Varsha Waishampayan founded the nonprofit Wings for Growth in 2016 with one goal in mind: To help show women they can be leaders in the workplace.
A former executive of numerous financial and consulting firms — PricewaterhouseCoopers, Goldman Sachs, Bank of America and Citigroup, among others — she wanted to show women that nothing can stop them, regardless of their background.
The electorate just proved her point.
The all-but-certain election of Joe Biden and Kamala Harris as president and vice president of the United States, respectively, is a watershed moment, Waishampayan said.
“To me, Kamala Harris is a woman, first and foremost,” she said. “Then, she is the daughter of immigrant parents. Yes, she’s Indian. And, yes, she’s Black. But to me, it’s about all of this. It’s not about race. It’s not about ethnicity. It’s about a woman being vice president. And that’s just so inspiring.”
Satish Poondi agreed.
Poondi, one of the leaders of the Indian Business Association, said the election of Biden and Harris is a turning point in the South Asian community.
“I think it’s really important to note that, not just a South Asian heritage, but a woman of South Asian heritage,” he said. “That’s especially powerful in our community.”
Poondi has long been involved in politics. Two years ago, he was a part of a group of approximately 50 members of the South Asian community who traveled to Washington, D.C., to meet with elected officials. The group, however, was almost entirely male.
Poondi has been working to help South Asians understand and use their political power — whether it be running for office or supporting candidates. More importantly, whether they be male or female.
“I can tell you, here in Edison, a lot of South Asian women rallied around Kamala Harris,” he said. “They had what they called a ‘Chitti Brigade’ to help.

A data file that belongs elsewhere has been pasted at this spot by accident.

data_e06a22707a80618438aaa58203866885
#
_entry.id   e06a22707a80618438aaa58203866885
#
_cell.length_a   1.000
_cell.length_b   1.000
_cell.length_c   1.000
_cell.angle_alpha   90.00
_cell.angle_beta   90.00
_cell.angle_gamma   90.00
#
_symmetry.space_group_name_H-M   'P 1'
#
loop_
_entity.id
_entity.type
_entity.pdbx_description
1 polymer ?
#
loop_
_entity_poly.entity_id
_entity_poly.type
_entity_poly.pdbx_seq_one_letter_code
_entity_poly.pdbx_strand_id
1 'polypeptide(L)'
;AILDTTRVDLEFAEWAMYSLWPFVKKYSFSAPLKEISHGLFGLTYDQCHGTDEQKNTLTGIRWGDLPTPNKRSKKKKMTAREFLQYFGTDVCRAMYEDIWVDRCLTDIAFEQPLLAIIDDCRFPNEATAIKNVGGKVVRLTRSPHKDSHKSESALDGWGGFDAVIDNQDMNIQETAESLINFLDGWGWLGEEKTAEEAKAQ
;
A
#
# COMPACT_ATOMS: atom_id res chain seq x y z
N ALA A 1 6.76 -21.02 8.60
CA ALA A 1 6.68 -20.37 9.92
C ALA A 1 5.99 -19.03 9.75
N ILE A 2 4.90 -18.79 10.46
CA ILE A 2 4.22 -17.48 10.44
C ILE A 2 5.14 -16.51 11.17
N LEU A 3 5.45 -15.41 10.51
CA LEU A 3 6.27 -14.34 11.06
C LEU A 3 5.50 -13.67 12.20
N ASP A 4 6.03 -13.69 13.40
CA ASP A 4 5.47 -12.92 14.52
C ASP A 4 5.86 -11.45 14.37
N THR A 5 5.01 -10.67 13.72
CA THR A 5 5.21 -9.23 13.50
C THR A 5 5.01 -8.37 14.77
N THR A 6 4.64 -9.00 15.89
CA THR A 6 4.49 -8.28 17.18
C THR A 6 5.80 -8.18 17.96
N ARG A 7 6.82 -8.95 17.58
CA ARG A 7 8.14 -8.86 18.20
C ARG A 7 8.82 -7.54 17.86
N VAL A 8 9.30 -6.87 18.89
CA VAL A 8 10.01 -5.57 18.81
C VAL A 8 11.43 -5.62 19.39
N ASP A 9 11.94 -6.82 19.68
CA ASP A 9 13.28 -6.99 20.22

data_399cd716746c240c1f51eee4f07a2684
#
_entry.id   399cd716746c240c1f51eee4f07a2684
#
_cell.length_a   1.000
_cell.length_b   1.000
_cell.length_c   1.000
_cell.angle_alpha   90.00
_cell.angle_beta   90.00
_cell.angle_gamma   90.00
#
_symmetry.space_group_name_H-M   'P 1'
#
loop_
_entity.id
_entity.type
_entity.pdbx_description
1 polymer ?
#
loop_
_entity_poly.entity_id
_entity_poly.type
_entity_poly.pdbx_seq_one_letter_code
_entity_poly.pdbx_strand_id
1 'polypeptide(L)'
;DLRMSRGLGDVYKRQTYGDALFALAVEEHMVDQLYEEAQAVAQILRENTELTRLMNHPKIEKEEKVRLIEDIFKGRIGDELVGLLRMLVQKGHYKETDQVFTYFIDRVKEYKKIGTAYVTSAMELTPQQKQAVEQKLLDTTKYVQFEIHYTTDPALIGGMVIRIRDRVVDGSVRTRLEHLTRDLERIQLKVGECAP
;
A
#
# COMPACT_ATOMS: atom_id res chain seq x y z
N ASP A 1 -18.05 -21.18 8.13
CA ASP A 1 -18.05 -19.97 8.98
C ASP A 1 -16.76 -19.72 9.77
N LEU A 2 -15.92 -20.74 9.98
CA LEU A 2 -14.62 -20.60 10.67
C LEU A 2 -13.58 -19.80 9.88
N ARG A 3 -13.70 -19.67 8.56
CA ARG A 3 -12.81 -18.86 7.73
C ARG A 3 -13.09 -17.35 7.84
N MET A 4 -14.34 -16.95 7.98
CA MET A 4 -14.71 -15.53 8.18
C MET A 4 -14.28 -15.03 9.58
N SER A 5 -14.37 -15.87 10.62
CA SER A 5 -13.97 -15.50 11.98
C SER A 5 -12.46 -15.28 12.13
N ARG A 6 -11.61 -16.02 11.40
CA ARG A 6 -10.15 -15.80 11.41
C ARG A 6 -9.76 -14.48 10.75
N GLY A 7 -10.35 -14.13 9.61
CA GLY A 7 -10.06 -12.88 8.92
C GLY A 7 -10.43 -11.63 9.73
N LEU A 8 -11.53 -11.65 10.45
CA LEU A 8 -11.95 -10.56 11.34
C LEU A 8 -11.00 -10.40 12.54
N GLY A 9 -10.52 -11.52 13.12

“We had a lot of volunteers, even during COVID. They were doing phone bank and other social distance ways of campaigning. I was really impressed and happy and excited to see so many South Asian women who were involved in the process.”
More may be coming.
Waishampayan said she heard from two of her mentees this weekend — and one said she had been inspired to run for office.
Whether she eventually does or not isn’t important, Waishampayan said. What matters is that she feels such a dream is now possible.
“What Kamala Harris did for all women is that she achieved the dream that you can be a leader,” she said. “To me, it’s all about this.
“This is about hope. This is about leadership. This is about this country being a land of opportunities. She is a role model and hope for the next generation.”
Poondi certainly hopes so.
The South Asian population is one of the fastest-growing in the state. Poondi is making sure its concerns are heard and acted upon by elected officials. He’s making sure members of his community run for office, too.
Next generation? He is working on that as well.
“I have a 4-year-old daughter,” he said. “She obviously doesn’t understand the implications now, but, as she grows older, she’s going to understand. And for her to be able to have a role model like that, to know that she can aspire to be vice president or even president, that’s huge.”